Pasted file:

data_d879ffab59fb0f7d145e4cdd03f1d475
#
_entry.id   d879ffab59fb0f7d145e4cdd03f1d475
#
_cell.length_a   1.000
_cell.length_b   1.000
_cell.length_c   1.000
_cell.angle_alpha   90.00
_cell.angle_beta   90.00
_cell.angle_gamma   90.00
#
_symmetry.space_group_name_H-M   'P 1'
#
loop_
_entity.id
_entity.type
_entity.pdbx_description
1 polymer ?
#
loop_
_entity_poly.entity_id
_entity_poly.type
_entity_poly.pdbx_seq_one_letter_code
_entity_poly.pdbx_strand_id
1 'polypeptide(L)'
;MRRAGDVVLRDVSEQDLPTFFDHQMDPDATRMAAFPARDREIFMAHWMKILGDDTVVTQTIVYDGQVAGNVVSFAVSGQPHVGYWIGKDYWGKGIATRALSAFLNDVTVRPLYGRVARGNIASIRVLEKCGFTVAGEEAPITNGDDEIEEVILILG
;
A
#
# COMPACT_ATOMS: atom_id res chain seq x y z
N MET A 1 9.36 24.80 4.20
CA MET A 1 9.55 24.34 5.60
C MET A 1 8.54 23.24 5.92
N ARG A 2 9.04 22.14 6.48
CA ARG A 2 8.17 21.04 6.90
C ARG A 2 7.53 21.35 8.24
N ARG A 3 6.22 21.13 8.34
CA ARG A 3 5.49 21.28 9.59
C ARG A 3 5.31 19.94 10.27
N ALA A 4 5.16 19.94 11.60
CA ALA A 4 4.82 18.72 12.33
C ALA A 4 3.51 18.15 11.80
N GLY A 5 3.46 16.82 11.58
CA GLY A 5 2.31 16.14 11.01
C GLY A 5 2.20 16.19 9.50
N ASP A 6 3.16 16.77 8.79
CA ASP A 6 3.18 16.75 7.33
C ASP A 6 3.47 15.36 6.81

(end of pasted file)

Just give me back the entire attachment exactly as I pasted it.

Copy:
data_d879ffab59fb0f7d145e4cdd03f1d475
#
_entry.id   d879ffab59fb0f7d145e4cdd03f1d475
#
_cell.length_a   1.000
_cell.length_b   1.000
_cell.length_c   1.000
_cell.angle_alpha   90.00
_cell.angle_beta   90.00
_cell.angle_gamma   90.00
#
_symmetry.space_group_name_H-M   'P 1'
#
loop_
_entity.id
_entity.type
_entity.pdbx_description
1 polymer ?
#
loop_
_entity_poly.entity_id
_entity_poly.type
_entity_poly.pdbx_seq_one_letter_code
_entity_poly.pdbx_strand_id
1 'polypeptide(L)'
;MRRAGDVVLRDVSEQDLPTFFDHQMDPDATRMAAFPARDREIFMAHWMKILGDDTVVTQTIVYDGQVAGNVVSFAVSGQPHVGYWIGKDYWGKGIATRALSAFLNDVTVRPLYGRVARGNIASIRVLEKCGFTVAGEEAPITNGDDEIEEVILILG
;
A
#
# COMPACT_ATOMS: atom_id res chain seq x y z
N MET A 1 9.36 24.80 4.20
CA MET A 1 9.55 24.34 5.60
C MET A 1 8.54 23.24 5.92
N ARG A 2 9.04 22.14 6.48
CA ARG A 2 8.17 21.04 6.90
C ARG A 2 7.53 21.35 8.24
N ARG A 3 6.22 21.13 8.34
CA ARG A 3 5.49 21.28 9.59
C ARG A 3 5.31 19.94 10.27
N ALA A 4 5.16 19.94 11.60
CA ALA A 4 4.82 18.72 12.33
C ALA A 4 3.51 18.15 11.80
N GLY A 5 3.46 16.82 11.58
CA GLY A 5 2.31 16.14 11.01
C GLY A 5 2.20 16.19 9.50
N ASP A 6 3.16 16.77 8.79
CA ASP A 6 3.18 16.75 7.33
C ASP A 6 3.47 15.36 6.81